Structural Dynamics is a new open access and online-only journal which is now accepting submissions. Co-published by ACA and AIP Publishing, it will highlight research articles on structural determination and dynamics of systems, enabled by the emerging new instruments (e.g. XFELs, electron sources, etc.) and new experimental and theoretical methodologies.
The journal is accepting short communications, topical reviews and regular papers in the following subjects:
|* Experimental Methodologies||* Theory and Modelling|
|* Surfaces and Interfaces||* Materials|
|* Liquids and Solutions||* Biological Systems|
Time-resolved X-ray solution scattering is sensitive to global molecular structure and can track the dynamics of chemical reactions. In this article, we review our recent studies on triiodide ion (I3 –) and molecular iodine (I2) in solution. For I3 –, we elucidated the excitation wavelength-dependent photochemistry and the solvent-dependent ground-state structure. For I2, by combining time-slicing scheme and deconvolution data analysis, we mapped out the progression of geminate recombination and the associated structural change in the solvent cage. With the aid of X-ray free electron lasers, even clearer observation of ultrafast chemical events will be made possible in the near future.
Photoisomerization of a protein bound chromophore is the basis of light sensing of many photoreceptors. We tracked Z-to-E photoisomerization of Cph1 phytochrome chromophore PCB in the Pr form in real-time. Two different phycocyanobilin (PCB) ground state geometries with different ring D orientations have been identified. The pre-twisted and hydrogen bonded PCBa geometry exhibits a time constant of 30 ps and a quantum yield of photoproduct formation of 29%, about six times slower and ten times higher than that for the non-hydrogen bonded PCBb geometry. This new mechanism of pre-twisting the chromophore by protein-cofactor interaction optimizes yields of slow photoreactions and provides a scaffold for photoreceptor engineering.
Nonlinear all-X-ray signals that involve large core-atom separation compared to the X-ray wavelengths may not be described by the dipole approximation since they contain additional phase factors. Expressions for the rotationally averaged 2D X-ray photon echo signals from randomly oriented systems that take this position-dependent phase into account for arbitrary ratio between the core separation and the resonant wavelength are presented. Application is made to the Se K-edge of a selenium dipeptide system.
We report on measurements of the light absorption efficiency of InSb nanowires. The absorbed 70 fs light pulse generates carriers, which equilibrate with the lattice via electron-phonon coupling. The increase in lattice temperature is manifested as a strain that can be measured with X-ray diffraction. The diffracted X-ray signal from the excited sample was measured using a streak camera. The amount of absorbed light was deduced by comparing X-ray diffraction measurements with simulations. It was found that 3.0(6)% of the radiation incident on the sample was absorbed by the nanowires, which cover 2.5% of the sample.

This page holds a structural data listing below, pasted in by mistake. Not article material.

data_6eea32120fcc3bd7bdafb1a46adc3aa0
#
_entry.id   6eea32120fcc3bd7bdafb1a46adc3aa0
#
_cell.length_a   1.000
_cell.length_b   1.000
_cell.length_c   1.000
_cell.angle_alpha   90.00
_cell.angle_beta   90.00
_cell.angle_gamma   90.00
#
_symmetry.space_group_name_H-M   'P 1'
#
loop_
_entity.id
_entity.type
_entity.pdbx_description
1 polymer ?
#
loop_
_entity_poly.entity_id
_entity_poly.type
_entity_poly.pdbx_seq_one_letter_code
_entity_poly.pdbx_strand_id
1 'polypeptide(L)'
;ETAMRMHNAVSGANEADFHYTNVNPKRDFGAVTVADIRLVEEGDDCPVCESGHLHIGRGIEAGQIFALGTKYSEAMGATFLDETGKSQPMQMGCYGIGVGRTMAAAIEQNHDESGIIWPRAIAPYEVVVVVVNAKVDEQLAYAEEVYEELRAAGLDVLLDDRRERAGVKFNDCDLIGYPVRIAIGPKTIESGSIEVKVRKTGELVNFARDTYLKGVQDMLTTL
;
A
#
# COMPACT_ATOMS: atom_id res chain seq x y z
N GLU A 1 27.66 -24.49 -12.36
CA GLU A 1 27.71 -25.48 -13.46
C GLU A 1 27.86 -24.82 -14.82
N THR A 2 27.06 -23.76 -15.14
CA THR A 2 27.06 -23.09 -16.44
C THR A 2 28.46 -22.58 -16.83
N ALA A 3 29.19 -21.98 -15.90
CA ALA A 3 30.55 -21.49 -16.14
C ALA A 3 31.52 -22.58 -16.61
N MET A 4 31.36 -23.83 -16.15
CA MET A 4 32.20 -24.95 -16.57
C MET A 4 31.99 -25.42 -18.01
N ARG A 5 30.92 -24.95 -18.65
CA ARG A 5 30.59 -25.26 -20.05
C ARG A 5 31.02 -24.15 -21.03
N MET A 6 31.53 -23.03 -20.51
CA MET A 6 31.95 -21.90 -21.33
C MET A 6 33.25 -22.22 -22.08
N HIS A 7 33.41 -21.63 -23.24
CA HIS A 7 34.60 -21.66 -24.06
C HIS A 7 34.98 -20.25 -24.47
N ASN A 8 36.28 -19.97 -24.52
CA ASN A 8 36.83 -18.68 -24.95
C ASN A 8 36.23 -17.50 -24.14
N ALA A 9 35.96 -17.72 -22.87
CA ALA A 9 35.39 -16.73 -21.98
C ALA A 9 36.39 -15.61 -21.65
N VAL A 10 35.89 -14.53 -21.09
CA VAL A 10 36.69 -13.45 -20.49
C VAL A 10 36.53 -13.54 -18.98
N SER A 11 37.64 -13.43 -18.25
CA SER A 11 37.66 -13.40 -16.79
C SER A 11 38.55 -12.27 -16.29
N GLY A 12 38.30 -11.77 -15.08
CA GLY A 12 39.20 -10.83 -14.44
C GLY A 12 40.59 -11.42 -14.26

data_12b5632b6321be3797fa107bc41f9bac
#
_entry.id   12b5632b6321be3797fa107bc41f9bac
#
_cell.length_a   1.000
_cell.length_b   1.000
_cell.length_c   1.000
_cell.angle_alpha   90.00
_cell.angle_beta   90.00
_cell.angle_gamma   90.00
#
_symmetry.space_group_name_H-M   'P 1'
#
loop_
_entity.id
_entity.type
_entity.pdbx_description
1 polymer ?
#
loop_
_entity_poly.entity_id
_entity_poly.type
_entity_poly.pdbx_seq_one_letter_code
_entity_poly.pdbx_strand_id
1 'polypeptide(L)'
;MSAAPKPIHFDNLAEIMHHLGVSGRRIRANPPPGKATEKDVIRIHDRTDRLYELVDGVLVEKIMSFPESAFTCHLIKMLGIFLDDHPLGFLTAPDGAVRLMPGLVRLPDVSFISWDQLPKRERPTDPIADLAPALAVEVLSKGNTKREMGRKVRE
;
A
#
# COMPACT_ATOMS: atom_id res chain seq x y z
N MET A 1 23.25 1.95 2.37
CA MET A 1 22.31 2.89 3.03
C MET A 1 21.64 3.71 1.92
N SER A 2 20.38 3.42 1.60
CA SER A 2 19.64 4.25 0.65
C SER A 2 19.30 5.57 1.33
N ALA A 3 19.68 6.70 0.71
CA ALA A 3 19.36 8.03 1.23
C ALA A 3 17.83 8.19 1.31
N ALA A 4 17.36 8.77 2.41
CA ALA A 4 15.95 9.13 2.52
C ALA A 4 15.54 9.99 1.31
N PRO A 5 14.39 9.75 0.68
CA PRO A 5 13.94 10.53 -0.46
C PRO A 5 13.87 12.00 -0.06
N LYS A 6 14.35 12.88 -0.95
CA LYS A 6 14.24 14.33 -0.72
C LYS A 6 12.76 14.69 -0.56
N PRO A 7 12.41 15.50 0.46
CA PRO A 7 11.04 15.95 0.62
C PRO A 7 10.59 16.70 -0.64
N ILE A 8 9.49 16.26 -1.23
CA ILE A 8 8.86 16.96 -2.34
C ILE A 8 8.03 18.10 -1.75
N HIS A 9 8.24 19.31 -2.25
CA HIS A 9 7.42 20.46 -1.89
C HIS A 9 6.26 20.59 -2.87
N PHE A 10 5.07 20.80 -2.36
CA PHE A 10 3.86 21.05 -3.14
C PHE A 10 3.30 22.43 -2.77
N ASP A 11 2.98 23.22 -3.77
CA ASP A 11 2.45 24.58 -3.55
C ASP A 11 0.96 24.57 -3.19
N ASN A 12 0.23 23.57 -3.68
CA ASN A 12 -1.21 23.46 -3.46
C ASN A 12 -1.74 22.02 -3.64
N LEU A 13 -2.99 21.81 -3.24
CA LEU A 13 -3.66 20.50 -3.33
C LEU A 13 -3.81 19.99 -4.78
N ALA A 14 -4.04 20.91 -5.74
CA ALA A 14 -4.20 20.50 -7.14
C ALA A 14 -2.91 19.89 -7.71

The transition between different states in manganites can be driven by various external stimuli. Controlling these transitions with light opens the possibility to investigate the microscopic path through which they evolve. We performed femtosecond (fs) transmission electron microscopy on a bi-layered manganite to study its response to ultrafast photoexcitation. We show that a photoinduced temperature jump launches a pressure wave that provokes coherent oscillations of the lattice parameters, detected via ultrafast electron diffraction. Their impact on the electronic structure are monitored via ultrafast electron energy loss spectroscopy, revealing the dynamics of the different orbitals in response to specific structural distortions.
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Designing an efficient and simple method for modulating the intensity of x-ray radiation on a picosecond time-scale has the potential to produce ultrafast pulses of hard x-rays. In this work, we generate a tunable transient superlattice, in an otherwise perfect crystal, by photoexciting a metal film on a crystalline substrate. The resulting transient strain has amplitudes approaching 1%, wavevectors greater than , and lifetimes approaching 1 ns. This method has the potential to generate isolated picosecond x-ray bursts with scattering efficiencies in excess of 10%.oa